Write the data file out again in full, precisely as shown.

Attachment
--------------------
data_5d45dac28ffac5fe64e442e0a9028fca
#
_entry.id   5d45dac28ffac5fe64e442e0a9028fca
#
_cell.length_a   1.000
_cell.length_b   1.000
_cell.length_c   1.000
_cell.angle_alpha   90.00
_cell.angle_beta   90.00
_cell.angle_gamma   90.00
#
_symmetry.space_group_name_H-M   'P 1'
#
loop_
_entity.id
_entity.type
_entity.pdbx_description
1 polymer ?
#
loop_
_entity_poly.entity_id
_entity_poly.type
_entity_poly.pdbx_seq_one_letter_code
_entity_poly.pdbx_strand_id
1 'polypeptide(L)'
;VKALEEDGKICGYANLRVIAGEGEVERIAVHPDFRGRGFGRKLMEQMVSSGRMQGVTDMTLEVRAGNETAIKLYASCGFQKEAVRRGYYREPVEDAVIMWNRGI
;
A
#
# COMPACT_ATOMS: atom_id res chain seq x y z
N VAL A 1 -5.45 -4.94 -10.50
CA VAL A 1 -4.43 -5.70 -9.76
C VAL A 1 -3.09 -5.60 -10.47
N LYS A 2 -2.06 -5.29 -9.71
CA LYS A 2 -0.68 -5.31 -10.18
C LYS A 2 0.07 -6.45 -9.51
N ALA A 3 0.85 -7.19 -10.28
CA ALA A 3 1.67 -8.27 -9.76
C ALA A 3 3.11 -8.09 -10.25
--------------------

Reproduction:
data_5d45dac28ffac5fe64e442e0a9028fca
#
_entry.id   5d45dac28ffac5fe64e442e0a9028fca
#
_cell.length_a   1.000
_cell.length_b   1.000
_cell.length_c   1.000
_cell.angle_alpha   90.00
_cell.angle_beta   90.00
_cell.angle_gamma   90.00
#
_symmetry.space_group_name_H-M   'P 1'
#
loop_
_entity.id
_entity.type
_entity.pdbx_description
1 polymer ?
#
loop_
_entity_poly.entity_id
_entity_poly.type
_entity_poly.pdbx_seq_one_letter_code
_entity_poly.pdbx_strand_id
1 'polypeptide(L)'
;VKALEEDGKICGYANLRVIAGEGEVERIAVHPDFRGRGFGRKLMEQMVSSGRMQGVTDMTLEVRAGNETAIKLYASCGFQKEAVRRGYYREPVEDAVIMWNRGI
;
A
#
# COMPACT_ATOMS: atom_id res chain seq x y z
N VAL A 1 -5.45 -4.94 -10.50
CA VAL A 1 -4.43 -5.70 -9.76
C VAL A 1 -3.09 -5.60 -10.47
N LYS A 2 -2.06 -5.29 -9.71
CA LYS A 2 -0.68 -5.31 -10.18
C LYS A 2 0.07 -6.45 -9.51
N ALA A 3 0.85 -7.19 -10.28
CA ALA A 3 1.67 -8.27 -9.76
C ALA A 3 3.11 -8.09 -10.25